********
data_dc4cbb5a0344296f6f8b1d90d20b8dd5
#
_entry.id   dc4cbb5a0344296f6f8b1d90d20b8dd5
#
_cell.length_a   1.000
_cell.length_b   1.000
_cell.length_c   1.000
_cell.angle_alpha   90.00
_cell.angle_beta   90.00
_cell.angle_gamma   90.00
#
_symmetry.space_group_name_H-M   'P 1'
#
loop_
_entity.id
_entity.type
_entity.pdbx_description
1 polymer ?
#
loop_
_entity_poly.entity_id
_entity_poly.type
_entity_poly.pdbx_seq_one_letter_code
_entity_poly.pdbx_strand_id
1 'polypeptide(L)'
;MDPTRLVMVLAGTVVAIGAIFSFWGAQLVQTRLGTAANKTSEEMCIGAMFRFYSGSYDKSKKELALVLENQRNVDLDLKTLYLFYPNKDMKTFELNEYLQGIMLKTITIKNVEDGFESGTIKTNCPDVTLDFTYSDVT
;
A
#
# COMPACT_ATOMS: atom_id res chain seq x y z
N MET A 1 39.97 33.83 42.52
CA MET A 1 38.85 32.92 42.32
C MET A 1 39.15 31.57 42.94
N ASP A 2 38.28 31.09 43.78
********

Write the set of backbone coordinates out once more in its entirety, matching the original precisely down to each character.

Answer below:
data_dc4cbb5a0344296f6f8b1d90d20b8dd5
#
_entry.id   dc4cbb5a0344296f6f8b1d90d20b8dd5
#
_cell.length_a   1.000
_cell.length_b   1.000
_cell.length_c   1.000
_cell.angle_alpha   90.00
_cell.angle_beta   90.00
_cell.angle_gamma   90.00
#
_symmetry.space_group_name_H-M   'P 1'
#
loop_
_entity.id
_entity.type
_entity.pdbx_description
1 polymer ?
#
loop_
_entity_poly.entity_id
_entity_poly.type
_entity_poly.pdbx_seq_one_letter_code
_entity_poly.pdbx_strand_id
1 'polypeptide(L)'
;MDPTRLVMVLAGTVVAIGAIFSFWGAQLVQTRLGTAANKTSEEMCIGAMFRFYSGSYDKSKKELALVLENQRNVDLDLKTLYLFYPNKDMKTFELNEYLQGIMLKTITIKNVEDGFESGTIKTNCPDVTLDFTYSDVT
;
A
#
# COMPACT_ATOMS: atom_id res chain seq x y z
N MET A 1 39.97 33.83 42.52
CA MET A 1 38.85 32.92 42.32
C MET A 1 39.15 31.57 42.94
N ASP A 2 38.28 31.09 43.78